T Operative field must be dry for maximal efficacy.
Electrocoagulation with biterminal forceps offers the advantage of localised electrocoagulation with minimal current flow beyond the treatment area.
Electrosection with undamped current yields cutting with some coagulation, whereas slightly damped current yields cutting without coagulation.
F Undamped = without coagulation,
Slightly damped = some coagulation
Electrosection using pure sine waves provides benefit over conventional scalpel surgery.
F Pure sine waves cut without coagulating.
Electrosection currents are commonly ‘blend’ damped and undamped wavetrains to cause simultaneous cutting and coagulation.
When performed correctly, electrosection requires moderate manual pressure from the operator as the electrode glides through tissue.
F No manual pressure as electrode guides through tissue with minimal resistance.
If sparking occurs during electrosection, the power setting is likely too high.
If the electrode drags during electrosection, the power setting is likely too low.
Advantages of electrosection are its speed and its ability to simultaneously cut and seal bleeding vessels.
Electrocautery uses low –voltage, high-amperage, direct or alternating current to heat a surgical tip to cause tissue dessication, coagulation or necrosis by direct heat transference to the tissue.
Carbonised tissue on the treatment electrode decreases current density and insulates against current flow, thereby reducing cutting and coagulation effect.
C+C actually refers to the sequence of curettage followed by electrodessication applied in 2-3 repetitions to the lesion.
If one reaches subcutaneous fat during C+C the procedure should be abandoned for excision.
C+C should be used with caution in lesions with the potential for follicular extension as recurrence risk is higher.
C+C should only be used to treat superficial BCC.
F Also nodular.
The highest cure rates for BCC treated by C+C destroy a substantial peripheral margin around the initial curettage.
Cure rates for BCC treatment with C+C vary from 60-70%
Patient age, sex, and lesion duration before treatment of a BCC with C+C are significant determinants of 5-year recurrence.
Increasing lesion diameter is not a significant determinant of 5-year recurrence post treatment of a BCC with C+C
Anatomical location is an independent determinant of 5-year recurrence post BCC treatment with C+C
T High risk sites = nose, paranasal, NLF, ear, chin, mandible, periocular, perioral
Low-risk sites for BCC recurrence post C+C include the scalp, forehead, pre- and post-auricular and malar areas.
F These are middle-risk sites. Low-risk = neck, trunk, extremities.
BCC 5-year recurrence rates post C+C are 3% for low-risk sites, 5% for middle-risk sites for lesions 10mm) and 5% for high-risk sites for lesions 5 mm).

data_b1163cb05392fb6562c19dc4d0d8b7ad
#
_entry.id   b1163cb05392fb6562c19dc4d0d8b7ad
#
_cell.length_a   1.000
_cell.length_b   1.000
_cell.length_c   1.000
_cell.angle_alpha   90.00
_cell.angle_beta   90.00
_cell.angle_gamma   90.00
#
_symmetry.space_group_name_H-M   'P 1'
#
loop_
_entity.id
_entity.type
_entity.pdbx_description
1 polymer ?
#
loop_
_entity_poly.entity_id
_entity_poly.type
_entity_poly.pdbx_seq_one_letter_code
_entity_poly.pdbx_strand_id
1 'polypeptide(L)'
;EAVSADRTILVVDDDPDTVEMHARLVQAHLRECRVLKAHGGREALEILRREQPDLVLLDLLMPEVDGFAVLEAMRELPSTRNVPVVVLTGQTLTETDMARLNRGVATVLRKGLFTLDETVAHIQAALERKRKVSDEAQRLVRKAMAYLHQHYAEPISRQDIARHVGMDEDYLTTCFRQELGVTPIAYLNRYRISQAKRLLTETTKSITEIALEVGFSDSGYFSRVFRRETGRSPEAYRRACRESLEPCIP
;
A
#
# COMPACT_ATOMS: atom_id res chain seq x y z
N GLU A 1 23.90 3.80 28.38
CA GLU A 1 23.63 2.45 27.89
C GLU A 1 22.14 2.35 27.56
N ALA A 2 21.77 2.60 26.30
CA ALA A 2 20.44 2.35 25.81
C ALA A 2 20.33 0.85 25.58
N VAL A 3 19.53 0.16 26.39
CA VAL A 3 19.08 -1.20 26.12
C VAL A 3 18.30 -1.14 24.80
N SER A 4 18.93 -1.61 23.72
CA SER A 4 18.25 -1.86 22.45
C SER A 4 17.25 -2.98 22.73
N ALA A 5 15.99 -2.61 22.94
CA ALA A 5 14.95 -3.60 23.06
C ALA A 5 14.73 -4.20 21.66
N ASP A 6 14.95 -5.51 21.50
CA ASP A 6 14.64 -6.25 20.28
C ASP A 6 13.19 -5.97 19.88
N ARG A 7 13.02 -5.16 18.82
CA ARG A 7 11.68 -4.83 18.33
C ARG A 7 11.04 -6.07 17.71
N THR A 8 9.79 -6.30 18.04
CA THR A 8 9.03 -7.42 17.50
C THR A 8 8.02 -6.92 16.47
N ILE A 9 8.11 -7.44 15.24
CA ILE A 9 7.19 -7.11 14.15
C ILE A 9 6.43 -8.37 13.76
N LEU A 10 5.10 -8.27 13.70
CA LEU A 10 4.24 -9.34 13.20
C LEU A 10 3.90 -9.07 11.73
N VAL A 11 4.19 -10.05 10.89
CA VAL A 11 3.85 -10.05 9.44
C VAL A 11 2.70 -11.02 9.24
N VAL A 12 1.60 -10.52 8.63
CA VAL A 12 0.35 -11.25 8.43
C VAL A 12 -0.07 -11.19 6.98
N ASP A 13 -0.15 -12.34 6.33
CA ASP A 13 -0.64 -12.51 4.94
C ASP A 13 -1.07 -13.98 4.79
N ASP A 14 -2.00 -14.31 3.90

Haemostasis can be performed on vessels up to 4mm.
F 1mm. Bigger should be ligated.
Incisions can be safely made with electrocoagulation.
F Associated with higher postop infections.
Electrosection results in more collateral tissue damage compared to scalpel surgery with some histological distortion of surgical margins.
For specimens requiring H&E analysis, use of a filtered, fully rectified current (cutting without coagulation) should be used to prevent significant electrosurgical artefact.
Electrochemotherapy refers to the local application of short, high-voltage, electric pulses to tumour tissue to increase tumour uptake of local or systemic chemotherapy.
Wounds created by electrosection develop tensile strength more rapidly than scalpel wounds.
F They are weaker for 21 days postoperatively, and thereafter have equal strength.
The indifferent electrode should have broad contact with skin, and not be placed over a bony prominence, scar tissue, or implanted metal.
With pacemakers/defibrillators, they may be changed to a fixed-mode rate or magnetically deactivated during electrosurgery to prevent malfunction.
Intraoperative techniques to minimise pacemaker/debfibrillator malfunction include using electrocautery, Shaw scalpel (no current flow through patient), or biterminal forceps (minimises current leakage in patient).
When performing electrosurgery on a patient with a cardiac PPM or defibrillator, you should choose a site far from the heart and device for grounding.
When performing electrosurgery on a patient with a cardiac PPM or defibrillator, you should ensure that the heart does not lie directly in the path between the treatment and indifferent electrode.
When performing electrosurgery on a patient with a cardiac PPM or defibrillator, the duration of electrosurgical current does not need to be restrained.
F Use current bursts
Current ‘channelling’ refers to the phenomenon of current concentration as it flows through a small area.
Current ‘channelling’ particularly occurs on vascular areas.
F Areas with narrow stalk or base.
Current ‘channelling’ has been reported on the scrotum with subsequent necrosis.
The active electrode of an electrosurgical device may be left on the patient while not in use.
F Should never do this due to risk of burn from inadvertent activation.
An indifferent electrode can be cut to size or bent in order to conform to the patient’s anatomy and allow for better contact.
F Never do this – decreases the dispersion area, current may concentrate at points.
The risk of current channelling may be minimised by using ‘bipolar’ forceps, an indifferent electrode, or by increasing the cross-sectional area of current flow.
T Wrap saline-soaked sponge (electrolyte conductor) around narrow base of mass being treated.
The heat induced by electrosurgery sterilises the electrode tip.
F This is true for electrocautery.
HPV may become aerosolized in blood microdroplets and in electrosurgical smoke.
Demand-type pacemakers are not affected by electrosurgical interference, whereas fixed-rate pacemakers can be.
F Other way round.
Electrosection poses the greatest risk for PPM-related complications.